Joan Baez, usually good for a Bob Dylan cover or three, played not a single Dylan song, but Melanie played “Mr. Tambourine Man.” Jefferson Airplane did Crosby, Stills and Nash’s “Wooden Ships,” as did Crosby, Stills and Nash. Joe Cocker opened with “Dear Landlord,” and gave a nod to Bob with “Just Like a Woman” and “I Shall Be Released,” which The Band also covered “I Shall Be Released.” CSNY sang “Blackbird.” Country Joe and the Fish did “Ring of Fire.”

The expanded box set offers familiar, iconic moments and new surprises. Canned Heat, of all people, come off as MVPs. I always thought starting your set by declaring “I sure gotta pee,” was a weird way to go. Their “Woodstock Boogie,” clocking in at nearly 30 minutes, is incendiary. And really, you can never have too much boogie.

Santana’s “Soul Sacrifice” is liquid ecstasy. If a part of you isn’t dancing when you hear this, get that part removed. Creedence Clearwater Revival, a band that was left off the soundtrack the first time around, sound amazing here. Check out “I Put a Spell On You” and the soulful guitar solo that follows. Janis Joplin’s “Work Me Lord” might be the best thing she ever did—unless “Ball and Chain” is. You can hear her just leaving it all out there, working her instrument, her naked voice reverberating to half a million people. And Sly Stone’s “Dance to the Music” medley is simply the greatest thing ever. Back then, I didn’t like it—it’s all one chord, I complained. It makes me that realize that we live different life times within our own lives. And a lot of it is defined by the music you listen to—especially when you’re a teenager.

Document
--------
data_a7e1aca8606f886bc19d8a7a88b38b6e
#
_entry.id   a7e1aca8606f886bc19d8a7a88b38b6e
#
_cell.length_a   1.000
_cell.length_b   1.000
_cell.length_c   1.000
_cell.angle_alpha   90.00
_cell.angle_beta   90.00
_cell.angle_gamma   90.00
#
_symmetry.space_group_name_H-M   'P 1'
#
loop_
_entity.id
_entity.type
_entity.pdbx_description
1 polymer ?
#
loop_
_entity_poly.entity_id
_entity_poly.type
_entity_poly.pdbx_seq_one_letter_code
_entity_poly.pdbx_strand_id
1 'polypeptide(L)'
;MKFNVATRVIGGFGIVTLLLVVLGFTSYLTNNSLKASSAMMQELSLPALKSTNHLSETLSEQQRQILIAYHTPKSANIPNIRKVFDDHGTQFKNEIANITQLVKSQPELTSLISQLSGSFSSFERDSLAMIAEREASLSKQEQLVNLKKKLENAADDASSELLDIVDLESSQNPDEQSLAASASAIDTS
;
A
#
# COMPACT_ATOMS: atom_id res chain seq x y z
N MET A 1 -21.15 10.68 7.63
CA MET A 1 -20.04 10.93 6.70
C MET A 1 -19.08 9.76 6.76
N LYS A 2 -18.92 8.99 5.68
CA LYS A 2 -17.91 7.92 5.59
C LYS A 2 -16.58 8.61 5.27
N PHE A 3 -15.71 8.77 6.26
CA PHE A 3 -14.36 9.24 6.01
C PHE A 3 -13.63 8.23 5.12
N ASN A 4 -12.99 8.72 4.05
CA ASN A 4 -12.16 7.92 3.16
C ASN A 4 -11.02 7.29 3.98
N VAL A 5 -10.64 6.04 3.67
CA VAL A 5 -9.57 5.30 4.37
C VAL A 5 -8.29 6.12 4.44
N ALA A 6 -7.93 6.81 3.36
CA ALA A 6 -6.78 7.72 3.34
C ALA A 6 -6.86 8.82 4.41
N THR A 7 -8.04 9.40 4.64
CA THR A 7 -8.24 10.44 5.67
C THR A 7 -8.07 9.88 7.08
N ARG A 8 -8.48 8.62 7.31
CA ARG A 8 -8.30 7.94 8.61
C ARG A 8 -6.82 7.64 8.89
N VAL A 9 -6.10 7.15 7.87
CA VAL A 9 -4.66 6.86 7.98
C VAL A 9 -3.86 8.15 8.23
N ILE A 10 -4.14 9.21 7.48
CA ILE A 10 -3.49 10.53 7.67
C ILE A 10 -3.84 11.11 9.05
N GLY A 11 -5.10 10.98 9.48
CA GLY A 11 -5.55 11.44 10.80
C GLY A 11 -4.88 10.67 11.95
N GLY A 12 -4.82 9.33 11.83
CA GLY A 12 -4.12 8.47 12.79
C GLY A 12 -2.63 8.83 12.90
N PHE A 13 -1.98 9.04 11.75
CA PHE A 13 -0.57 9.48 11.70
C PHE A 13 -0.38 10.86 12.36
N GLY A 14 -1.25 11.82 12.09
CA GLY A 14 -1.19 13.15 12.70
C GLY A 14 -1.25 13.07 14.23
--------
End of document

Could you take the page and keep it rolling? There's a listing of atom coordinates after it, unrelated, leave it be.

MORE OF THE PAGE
Woodstock was a social phenomenon as much as it was a musical event, and the amount of mind-bending, not-entirely-good-for-you acid going around threatened to derail the whole thing. The box set makes that abundantly clear, adding more audio tracks of festival MC’s John Morris and Chip Monck. At first, they’re all laid back, speaking in a “Prairie Home Companion”-like lull. But as the hours wear on, they screw it all up, losing all their built-up cool: “For those of you who have partaken in the green acid, if you would, as soon as is convenient, please…. go to the hospital tent. Ladies and gentlemen…(ominous pause)…thank you so very much.” Also, “I’ve been informed that somebody is handing out some flat blue acid. It is poison.” This is insane MC’ing at it’s finest. Then Jerry Garcia and Country Joe get on the mic and say the cool-as-shit things to make it all OK. “You’re not gonna die,” they assure the crowd.